From the first time I ate here it struck me as a terrible shame that we don’t all hot-foot it up the Montjuïc ‘magic mountain’ from time to time. Picnics in the grass aside, there’s some decent pickings in them there hills, among them Restaurante Forestier, which also happens to have one of the finest terraces in town, overlooking orange trees, a formal garden and the sea. Like most high-end hotel restaurants the steely grey hues of the dining room itself are just a little cool, but it does have plenty of swank and swagger, not to mention a brace of plastic fantastic chandeliers designed by current golden boy Jaime Hayón.
Frustratingly, it’s my third visit and still it is virtually empty. It doesn’t deserve to be; the food is consistently great and generous to a fault. We were full after starters, blatant gluttons through mains, and barely had room to trough our way through dessert, but research is research, right?
What chef Carme Marsá does so well is to use her knowledge of ingredients, and an instinctive what-works-with-what, to come up with creative dishes that inspire you to go away and get cooking. She’s not about wowing with showy scientific techniques, but more a champion for local and seasonal ingredients. If Carme Ruscalleda is Catalunya’s Alice Waters, then Marsá must surely be Barcelona’s Angela Hartnett.
We lift off with an amuse-bouche of sweet carrot purée with pinhead-sized croutons that crunch seductively against the pillowy sweetness of the vegetable. A lozenge of slow-baked osso bucco in a sticky red-wine reduction melts away the minute it touches your tongue and both promise great things to come.
Pumpkin purée with a wedge of roasted sweet potato topped with a slice of pink and tender foie is the perfect restaurant dish to emulate at home, although the mixed salad is rather ordinary and unexciting. We follow with traditional coca (the Catalan answer to pizza) draped with piquillo peppers and slices of tender boiled octopus, a dollop of some parsley-infused mayonnaise on the side.
We also have pickled mackerel with candied lemons and hearty Perol sausages, which is an extraordinary pairing and possibly one of the most original contemporary interpretations of mar i muntanya that I’ve seen. Less successful is the turbot on egg noodles with coconut broth. It’s not that it’s bad, because the turbot itself is delicately flavoured and perfectly cooked, but somehow the noodles and coconut seem wrong in the context. It’s veering too close to Asia in a restaurant that seems to have roots firmly in the Mediterranean.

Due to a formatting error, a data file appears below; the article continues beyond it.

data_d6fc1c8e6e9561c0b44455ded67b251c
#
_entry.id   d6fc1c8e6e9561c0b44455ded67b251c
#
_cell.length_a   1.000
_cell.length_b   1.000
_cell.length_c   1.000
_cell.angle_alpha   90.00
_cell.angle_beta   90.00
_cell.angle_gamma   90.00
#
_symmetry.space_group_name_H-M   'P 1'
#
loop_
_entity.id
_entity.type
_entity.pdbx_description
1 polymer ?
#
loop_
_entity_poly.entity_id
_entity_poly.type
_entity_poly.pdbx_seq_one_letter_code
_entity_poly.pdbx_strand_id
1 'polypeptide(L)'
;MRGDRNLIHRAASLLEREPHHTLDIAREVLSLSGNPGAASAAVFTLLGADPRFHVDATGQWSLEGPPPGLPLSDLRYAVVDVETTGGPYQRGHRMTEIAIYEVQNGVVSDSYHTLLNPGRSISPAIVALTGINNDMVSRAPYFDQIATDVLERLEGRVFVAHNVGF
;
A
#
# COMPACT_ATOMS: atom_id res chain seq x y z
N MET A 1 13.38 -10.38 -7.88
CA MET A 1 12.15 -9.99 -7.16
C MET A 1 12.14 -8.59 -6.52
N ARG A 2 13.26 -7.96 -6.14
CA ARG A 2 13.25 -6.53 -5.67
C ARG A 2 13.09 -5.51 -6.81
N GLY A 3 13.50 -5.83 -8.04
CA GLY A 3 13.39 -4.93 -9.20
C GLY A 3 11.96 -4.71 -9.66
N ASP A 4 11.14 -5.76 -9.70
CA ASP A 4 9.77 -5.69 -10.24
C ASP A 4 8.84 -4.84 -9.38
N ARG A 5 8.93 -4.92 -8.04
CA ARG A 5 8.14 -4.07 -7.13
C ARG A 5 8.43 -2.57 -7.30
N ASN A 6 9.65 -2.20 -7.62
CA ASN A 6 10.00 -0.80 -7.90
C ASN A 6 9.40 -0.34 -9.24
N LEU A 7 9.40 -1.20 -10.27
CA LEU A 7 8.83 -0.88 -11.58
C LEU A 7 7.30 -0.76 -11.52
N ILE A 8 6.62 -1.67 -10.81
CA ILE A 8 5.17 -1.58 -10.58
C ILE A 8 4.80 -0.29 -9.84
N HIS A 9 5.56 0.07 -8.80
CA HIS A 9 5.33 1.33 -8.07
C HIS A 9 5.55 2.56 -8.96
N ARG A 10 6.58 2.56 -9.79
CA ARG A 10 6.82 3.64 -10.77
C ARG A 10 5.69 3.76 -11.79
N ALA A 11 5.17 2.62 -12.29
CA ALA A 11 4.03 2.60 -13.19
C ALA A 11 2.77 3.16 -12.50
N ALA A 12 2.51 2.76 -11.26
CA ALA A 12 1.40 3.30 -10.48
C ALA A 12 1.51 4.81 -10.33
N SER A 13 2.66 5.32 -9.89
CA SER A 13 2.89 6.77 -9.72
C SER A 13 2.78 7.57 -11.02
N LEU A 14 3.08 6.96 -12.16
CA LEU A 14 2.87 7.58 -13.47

A rack of lamb in a red-wine reduction has just slightly too much rosemary, so that it seems perfumed rather than herbace, but treacly pork ribs are rich and delicious, falling from the bone in slivers and nuggets like pulled pork BBQ in the southern US. That they are Iberian ribs adds an extra punch of flavour and makes them thoroughly irresistible. To this meat-fest we add thin slices of veal scallopine drenched in good olive oil and smoky pimentón, rolled up like sausages, sweet, tender and aromatic.
Caramelised pineapple and banana brochettes are sweet, punchy and palette cleansing. As is a steamed Granny Smith apple, slathered in syrup and topped with a gentle cloud of white chocolate. But the dessert highlight is a slice of traditional torrija (a sort of Spanish bread and butter pudding) with prune ice-cream.
Matched with a carefully selected wine list, Forestier is everything you expect of a high-end restaurant, and one that’s well worth treating yourself to. Especially to take advantage of the terrace on a balmy summer night.
The €25 day-time menú del día is a steal when it’s offering such gourmet delights as lamb’s lettuce with duck ham and orange vinaigrette, fresh parpadelle with lemon, thyme and clams, and cheese and honey cake. It includes water and coffee, but no wine.
Forestier: Hotel Miramar, Plaza Carlos Ibañez 2, Montjuïc. Tel. 93 281 1600. www.hotelbarcelona.com. Tasting menu €50 and €75. Main courses €18-€32. Open Mon-Sun 1.30pm-3.30pm, 8.30pm-11.15pm. Closed Sun night.